RIM PlayBook Tablet Shows Off Company's Acquisition Strategy
BlackBerry-maker Research In Motion introduced the PlayBook, an enterprise-ready tablet device, at its DevCon conference Sept. 27, and several puzzle pieces quickly clicked into place, as RIM co-CEO Jim Balsillie promised they would, during a June 24 conference call on the company's 2011 first-quarter earnings.
"I think [media consumption] ... is poised for redefinition," Balsillie said during the call, adding, "I just wish I could wind the clock forward ... You'll say, -I get it now.' When you see the pieces come together you'll say, -Now I see what they were doing'."
Among the pieces sliding together are RIM's April acquisition of QNX Software Systems, from Harman International, as the PlayBook runs an operating system based on QNX technology - not the BlackBerry 6 OS that RIM launched this summer, on the BlackBerry Torch, with much fanfare.
The PlayBook, which features a 7-inch display, WiFi connectivity (3G is available through a user's BlackBerry smartphone) 1GB of RAM and a 1GB dual-core processor for reportedly "full computing power," offers full office document support, which ABI Research, in a Sept. 27 report, points out is "making more sense" of RIM's recent acquisitions, of DataViz and Documents to Go.
"Laptop? What Laptop?" RIM asks on its Website, suggesting users no longer need such a thing. Whether this will more frequently be the case, as the tablet craze takes on increasing momentum, remains to be seen.
"Differentiation in the tablet market will soon become intensely difficult as a variety of similar-looking slates hit the market with common operating platforms and services," ABI Analyst Kevin Burden said in the report. "Building to the performance requirements of the enterprise will continue to be RIM's key differentiator that even consumers recognize."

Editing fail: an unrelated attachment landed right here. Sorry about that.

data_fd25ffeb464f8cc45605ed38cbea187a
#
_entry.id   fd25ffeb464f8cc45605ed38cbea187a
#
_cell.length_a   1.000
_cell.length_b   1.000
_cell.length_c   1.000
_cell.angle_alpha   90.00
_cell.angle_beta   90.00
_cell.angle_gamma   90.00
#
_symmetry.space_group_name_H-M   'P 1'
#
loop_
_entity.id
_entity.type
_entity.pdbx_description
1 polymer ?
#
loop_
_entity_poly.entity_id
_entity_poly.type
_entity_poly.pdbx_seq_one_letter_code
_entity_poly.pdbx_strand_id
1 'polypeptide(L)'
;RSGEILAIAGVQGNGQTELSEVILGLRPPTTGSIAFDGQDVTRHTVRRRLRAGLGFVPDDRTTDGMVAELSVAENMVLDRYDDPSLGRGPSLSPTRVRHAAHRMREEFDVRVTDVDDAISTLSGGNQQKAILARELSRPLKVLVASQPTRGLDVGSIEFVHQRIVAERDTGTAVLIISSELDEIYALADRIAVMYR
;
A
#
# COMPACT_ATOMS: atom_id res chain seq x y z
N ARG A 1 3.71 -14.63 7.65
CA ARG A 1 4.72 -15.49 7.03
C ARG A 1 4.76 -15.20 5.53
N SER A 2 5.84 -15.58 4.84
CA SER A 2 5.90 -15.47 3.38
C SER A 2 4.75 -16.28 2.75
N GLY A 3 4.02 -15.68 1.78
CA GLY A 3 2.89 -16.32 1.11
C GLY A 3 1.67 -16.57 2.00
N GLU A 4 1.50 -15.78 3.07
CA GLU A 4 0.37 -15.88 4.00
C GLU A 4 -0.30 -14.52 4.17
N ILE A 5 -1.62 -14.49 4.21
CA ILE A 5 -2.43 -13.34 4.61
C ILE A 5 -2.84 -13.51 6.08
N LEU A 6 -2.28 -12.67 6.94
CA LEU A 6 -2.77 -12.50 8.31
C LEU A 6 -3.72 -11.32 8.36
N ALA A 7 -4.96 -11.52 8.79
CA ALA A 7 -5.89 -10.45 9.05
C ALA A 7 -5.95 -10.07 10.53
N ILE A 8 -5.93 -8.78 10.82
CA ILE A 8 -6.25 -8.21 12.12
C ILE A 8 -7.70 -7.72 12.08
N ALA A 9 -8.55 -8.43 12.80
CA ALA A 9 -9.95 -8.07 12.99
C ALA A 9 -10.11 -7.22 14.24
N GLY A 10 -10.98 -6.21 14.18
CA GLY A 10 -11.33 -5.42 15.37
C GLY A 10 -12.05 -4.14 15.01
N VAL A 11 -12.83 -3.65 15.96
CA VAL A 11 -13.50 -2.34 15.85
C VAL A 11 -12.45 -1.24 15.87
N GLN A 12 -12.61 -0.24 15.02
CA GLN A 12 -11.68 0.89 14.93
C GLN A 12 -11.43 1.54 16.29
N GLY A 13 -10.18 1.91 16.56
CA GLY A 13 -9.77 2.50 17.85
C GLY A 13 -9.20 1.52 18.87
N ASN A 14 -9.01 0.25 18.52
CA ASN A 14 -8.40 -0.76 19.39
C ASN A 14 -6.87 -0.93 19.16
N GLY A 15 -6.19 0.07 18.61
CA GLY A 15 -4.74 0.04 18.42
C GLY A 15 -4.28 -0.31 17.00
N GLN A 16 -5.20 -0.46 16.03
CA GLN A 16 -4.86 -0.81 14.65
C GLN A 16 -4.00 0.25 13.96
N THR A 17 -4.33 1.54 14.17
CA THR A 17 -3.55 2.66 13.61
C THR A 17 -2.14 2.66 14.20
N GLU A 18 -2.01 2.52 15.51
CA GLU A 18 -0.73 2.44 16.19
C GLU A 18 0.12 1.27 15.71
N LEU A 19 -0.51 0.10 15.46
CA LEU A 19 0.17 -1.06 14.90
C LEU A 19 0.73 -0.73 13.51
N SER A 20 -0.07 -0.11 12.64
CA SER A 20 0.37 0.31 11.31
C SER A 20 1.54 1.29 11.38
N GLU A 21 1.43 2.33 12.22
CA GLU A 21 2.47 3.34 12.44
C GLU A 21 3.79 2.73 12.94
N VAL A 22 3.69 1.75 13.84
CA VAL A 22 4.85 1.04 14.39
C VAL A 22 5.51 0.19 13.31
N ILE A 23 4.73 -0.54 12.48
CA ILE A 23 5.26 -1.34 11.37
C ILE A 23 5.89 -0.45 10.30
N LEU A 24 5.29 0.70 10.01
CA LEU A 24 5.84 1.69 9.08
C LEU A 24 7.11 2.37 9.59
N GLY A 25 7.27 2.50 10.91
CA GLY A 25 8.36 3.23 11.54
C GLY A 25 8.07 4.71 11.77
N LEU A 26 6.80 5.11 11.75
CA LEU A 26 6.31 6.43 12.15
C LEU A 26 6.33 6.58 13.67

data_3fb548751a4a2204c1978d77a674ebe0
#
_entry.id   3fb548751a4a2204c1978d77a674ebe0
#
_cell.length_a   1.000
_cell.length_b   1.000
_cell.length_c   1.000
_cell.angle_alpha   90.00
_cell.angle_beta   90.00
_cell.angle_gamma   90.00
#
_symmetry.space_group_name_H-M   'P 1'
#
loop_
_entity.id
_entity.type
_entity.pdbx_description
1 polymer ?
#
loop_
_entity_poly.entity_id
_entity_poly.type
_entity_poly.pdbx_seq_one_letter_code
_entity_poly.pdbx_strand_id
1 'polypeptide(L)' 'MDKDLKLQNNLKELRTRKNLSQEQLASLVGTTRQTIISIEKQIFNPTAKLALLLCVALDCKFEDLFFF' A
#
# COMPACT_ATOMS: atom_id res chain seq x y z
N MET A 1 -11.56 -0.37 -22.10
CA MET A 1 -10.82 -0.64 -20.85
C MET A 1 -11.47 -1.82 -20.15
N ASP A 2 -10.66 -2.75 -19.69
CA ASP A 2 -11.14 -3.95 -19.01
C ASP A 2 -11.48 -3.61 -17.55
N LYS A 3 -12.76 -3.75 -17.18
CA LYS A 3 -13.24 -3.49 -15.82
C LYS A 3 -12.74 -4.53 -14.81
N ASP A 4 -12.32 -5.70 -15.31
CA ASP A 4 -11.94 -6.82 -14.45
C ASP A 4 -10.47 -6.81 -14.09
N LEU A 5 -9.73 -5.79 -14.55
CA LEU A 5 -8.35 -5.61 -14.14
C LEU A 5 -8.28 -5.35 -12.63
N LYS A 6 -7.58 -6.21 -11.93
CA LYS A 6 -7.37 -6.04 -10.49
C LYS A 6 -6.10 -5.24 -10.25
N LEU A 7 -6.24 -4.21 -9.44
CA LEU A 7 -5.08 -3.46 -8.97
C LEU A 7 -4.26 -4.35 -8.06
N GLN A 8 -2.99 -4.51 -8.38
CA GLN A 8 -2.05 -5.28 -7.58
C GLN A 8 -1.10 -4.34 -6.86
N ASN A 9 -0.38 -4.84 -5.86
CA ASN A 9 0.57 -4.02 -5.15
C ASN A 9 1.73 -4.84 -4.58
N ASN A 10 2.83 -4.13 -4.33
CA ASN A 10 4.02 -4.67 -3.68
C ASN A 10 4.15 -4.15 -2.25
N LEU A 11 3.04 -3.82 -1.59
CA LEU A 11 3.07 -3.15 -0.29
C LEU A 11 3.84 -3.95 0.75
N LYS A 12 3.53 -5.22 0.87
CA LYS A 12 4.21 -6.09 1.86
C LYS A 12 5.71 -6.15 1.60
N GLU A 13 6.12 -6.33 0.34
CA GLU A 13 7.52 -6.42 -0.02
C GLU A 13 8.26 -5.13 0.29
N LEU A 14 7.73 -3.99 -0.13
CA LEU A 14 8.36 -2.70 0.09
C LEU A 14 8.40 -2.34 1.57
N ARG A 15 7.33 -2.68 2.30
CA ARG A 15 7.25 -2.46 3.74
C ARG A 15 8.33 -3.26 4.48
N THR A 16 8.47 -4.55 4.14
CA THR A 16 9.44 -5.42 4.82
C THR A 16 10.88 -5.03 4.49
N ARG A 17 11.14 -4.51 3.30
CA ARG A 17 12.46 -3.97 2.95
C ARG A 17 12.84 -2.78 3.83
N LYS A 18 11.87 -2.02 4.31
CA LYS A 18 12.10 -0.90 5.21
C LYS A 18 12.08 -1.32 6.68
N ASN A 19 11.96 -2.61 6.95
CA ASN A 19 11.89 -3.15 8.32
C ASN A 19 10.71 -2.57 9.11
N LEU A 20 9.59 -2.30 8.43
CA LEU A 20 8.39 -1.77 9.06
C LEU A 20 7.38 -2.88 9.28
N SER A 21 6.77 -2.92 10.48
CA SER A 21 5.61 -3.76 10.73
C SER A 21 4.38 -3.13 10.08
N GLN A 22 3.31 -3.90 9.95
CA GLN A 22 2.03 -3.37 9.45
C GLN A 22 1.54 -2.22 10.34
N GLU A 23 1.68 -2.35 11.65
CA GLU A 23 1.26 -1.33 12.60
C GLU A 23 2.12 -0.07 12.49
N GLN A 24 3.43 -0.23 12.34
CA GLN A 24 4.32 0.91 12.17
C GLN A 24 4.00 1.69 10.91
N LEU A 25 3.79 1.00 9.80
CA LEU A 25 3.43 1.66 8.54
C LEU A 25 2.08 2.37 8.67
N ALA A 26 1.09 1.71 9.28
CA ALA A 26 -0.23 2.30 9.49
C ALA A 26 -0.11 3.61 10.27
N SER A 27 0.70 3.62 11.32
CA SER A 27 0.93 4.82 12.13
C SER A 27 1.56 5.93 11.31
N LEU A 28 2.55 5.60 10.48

The consumer-geared Apple iPad has of course been the tablet to beat - or at least match - but creating an "iPad killer" is hardly a goal RIM needs to trouble itself with, analyst Ken Hyers, with Technology Business Research, told eWEEK, as RIM's target audience is enterprises running the BlackBerry Enterprise Server.
"[RIM] really has the market to itself. There's little chance, in my opinion, that this will be a runaway best seller, but I don't think it necessarily needs to be. If it catches on with the enterprise as a genuine productivity tool in the same way that the BlackBerry has, it will be a positive development for RIM," Hyers said.
Analyst Neil Mawston, with Strategy Analytics, likewise sees RIM differentiating the PlayBook by positioning it for the enterprise space - but such a strategy won't necessarily equal blockbuster sales, Mawston warns.
"This first-generation PlayBook should be popular among BlackBerry smartphone fans but it may struggle to sell in big volumes, due to it having no 3G connectivity to attract mobile operator subsidies, using a new operating system that is unfamiliar to many developers and consumers, and due to relatively limited app store support," Mawston told eWEEK.
Its name could also prove a barrier, if not a road bump.
"The PlayBook sub-brand will resonate well among sports fans in North America," said the U.K.-based Mawston, "but many consumers in the rest of the world will not be familiar with the term and they may be wondering why a serious -work' device has the term -Play' in its name. The PlayBook is a useful step forward for RIM but it is not yet an iPad killer."
Apple aside, the more important issue for RIM, added TBR's Hyers, is whether the PlayBook's QNX operating system will prove good enough to eventually replace the BlackBerry 6 OS.
"If so," explains Hyers, "it will be an interesting development to see a more capable tablet OS become a smartphone OS, rather than a less capable smartphone OS becoming a tablet OS, as has happened with the iPad and Android tablets."
RIM has shared details about the PlayBook on its Website, as well as its newly launched Inside BlackBerry for Business blog, but pricing and release-date information are still to come.